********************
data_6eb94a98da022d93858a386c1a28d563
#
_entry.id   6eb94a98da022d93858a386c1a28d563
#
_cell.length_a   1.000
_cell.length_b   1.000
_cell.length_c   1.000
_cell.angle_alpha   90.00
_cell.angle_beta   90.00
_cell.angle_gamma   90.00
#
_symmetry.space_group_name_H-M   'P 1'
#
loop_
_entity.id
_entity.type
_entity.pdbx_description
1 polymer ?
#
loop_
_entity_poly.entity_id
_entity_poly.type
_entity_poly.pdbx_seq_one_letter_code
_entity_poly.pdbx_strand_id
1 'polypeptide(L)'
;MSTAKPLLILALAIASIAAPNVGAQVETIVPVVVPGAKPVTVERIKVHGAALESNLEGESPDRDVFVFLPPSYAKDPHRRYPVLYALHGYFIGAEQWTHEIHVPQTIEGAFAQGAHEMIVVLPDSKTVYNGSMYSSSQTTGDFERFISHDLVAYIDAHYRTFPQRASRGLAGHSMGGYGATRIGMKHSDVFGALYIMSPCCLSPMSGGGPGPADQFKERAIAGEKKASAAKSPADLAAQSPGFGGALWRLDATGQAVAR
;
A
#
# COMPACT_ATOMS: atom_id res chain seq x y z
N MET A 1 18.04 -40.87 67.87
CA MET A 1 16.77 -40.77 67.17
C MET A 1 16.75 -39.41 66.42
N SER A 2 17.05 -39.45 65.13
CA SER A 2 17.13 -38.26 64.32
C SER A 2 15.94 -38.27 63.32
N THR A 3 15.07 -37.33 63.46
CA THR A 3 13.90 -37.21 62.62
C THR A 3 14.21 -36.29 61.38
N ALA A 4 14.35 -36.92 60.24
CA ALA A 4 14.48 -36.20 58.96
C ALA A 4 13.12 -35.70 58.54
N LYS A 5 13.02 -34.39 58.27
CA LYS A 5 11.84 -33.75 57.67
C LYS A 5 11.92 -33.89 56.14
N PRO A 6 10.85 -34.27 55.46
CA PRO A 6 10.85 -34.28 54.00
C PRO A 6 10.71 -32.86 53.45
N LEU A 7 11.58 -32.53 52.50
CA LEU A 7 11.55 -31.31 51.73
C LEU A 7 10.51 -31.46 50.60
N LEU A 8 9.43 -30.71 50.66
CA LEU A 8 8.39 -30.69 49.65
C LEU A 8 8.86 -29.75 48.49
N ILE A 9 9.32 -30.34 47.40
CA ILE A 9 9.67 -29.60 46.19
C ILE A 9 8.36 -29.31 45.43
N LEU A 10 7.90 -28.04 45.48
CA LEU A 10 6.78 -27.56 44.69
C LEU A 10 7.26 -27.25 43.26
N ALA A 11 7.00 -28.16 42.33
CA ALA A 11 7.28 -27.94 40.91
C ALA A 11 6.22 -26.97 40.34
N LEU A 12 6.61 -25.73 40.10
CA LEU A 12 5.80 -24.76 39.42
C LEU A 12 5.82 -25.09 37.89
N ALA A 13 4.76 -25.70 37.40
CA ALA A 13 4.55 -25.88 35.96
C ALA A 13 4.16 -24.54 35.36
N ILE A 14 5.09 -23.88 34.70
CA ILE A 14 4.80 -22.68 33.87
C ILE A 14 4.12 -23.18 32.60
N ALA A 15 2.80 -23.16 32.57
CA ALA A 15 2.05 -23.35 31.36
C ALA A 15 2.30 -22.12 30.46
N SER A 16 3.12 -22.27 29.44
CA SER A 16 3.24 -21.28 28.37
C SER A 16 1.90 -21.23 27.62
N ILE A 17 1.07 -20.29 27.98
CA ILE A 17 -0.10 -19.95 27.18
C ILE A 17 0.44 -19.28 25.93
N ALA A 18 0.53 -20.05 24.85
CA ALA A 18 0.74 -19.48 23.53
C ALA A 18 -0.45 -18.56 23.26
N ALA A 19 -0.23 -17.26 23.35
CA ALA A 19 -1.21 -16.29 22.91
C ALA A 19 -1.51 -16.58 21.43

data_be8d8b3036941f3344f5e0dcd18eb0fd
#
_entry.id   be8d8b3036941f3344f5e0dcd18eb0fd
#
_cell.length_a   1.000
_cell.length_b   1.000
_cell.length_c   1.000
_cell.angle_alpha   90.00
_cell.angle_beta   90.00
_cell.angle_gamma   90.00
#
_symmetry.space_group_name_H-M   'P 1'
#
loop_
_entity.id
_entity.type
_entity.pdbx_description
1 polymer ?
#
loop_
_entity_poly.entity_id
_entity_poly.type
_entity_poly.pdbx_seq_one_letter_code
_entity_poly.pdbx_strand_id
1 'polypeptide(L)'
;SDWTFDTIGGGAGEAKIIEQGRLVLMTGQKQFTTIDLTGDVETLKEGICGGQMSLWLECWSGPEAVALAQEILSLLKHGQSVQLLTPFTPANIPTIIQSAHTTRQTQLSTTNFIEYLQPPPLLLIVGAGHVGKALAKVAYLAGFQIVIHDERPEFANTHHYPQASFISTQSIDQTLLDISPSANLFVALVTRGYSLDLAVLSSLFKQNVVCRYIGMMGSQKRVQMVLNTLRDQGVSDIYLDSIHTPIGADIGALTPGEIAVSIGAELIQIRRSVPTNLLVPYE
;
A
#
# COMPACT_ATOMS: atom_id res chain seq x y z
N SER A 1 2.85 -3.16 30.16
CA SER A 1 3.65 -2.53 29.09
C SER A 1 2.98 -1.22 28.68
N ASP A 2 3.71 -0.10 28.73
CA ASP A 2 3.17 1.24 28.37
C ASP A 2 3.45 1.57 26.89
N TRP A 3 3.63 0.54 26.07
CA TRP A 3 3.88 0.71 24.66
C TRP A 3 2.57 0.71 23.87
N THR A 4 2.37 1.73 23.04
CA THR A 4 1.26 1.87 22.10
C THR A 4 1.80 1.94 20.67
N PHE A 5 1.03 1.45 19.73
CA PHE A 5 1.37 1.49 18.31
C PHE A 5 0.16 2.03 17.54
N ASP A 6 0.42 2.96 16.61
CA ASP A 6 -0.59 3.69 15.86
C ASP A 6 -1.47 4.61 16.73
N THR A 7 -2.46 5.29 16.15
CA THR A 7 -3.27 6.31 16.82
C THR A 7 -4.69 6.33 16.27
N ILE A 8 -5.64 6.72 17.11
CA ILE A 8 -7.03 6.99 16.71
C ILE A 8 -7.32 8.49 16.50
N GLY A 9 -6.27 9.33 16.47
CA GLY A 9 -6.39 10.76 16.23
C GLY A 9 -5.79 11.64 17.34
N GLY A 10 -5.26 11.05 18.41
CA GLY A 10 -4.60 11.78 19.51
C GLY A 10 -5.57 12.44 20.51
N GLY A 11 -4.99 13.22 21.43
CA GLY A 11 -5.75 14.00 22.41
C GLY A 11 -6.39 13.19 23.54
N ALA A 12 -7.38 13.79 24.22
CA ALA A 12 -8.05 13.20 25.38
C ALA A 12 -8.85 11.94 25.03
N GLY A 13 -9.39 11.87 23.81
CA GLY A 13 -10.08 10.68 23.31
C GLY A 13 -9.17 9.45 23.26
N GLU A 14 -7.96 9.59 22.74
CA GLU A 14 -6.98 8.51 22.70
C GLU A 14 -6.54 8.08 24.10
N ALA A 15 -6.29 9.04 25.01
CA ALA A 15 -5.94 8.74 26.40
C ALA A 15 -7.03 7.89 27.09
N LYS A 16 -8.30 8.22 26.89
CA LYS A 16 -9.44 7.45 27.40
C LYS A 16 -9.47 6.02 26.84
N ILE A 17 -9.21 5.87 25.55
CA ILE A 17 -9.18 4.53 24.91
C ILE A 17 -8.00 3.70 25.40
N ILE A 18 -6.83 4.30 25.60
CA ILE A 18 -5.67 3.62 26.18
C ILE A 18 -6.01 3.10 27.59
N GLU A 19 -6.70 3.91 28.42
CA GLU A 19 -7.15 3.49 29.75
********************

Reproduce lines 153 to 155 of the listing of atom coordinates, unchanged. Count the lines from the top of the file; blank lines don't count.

C ALA A 12 -8.85 11.94 25.03
N GLY A 13 -9.39 11.87 23.81
CA GLY A 13 -10.08 10.68 23.31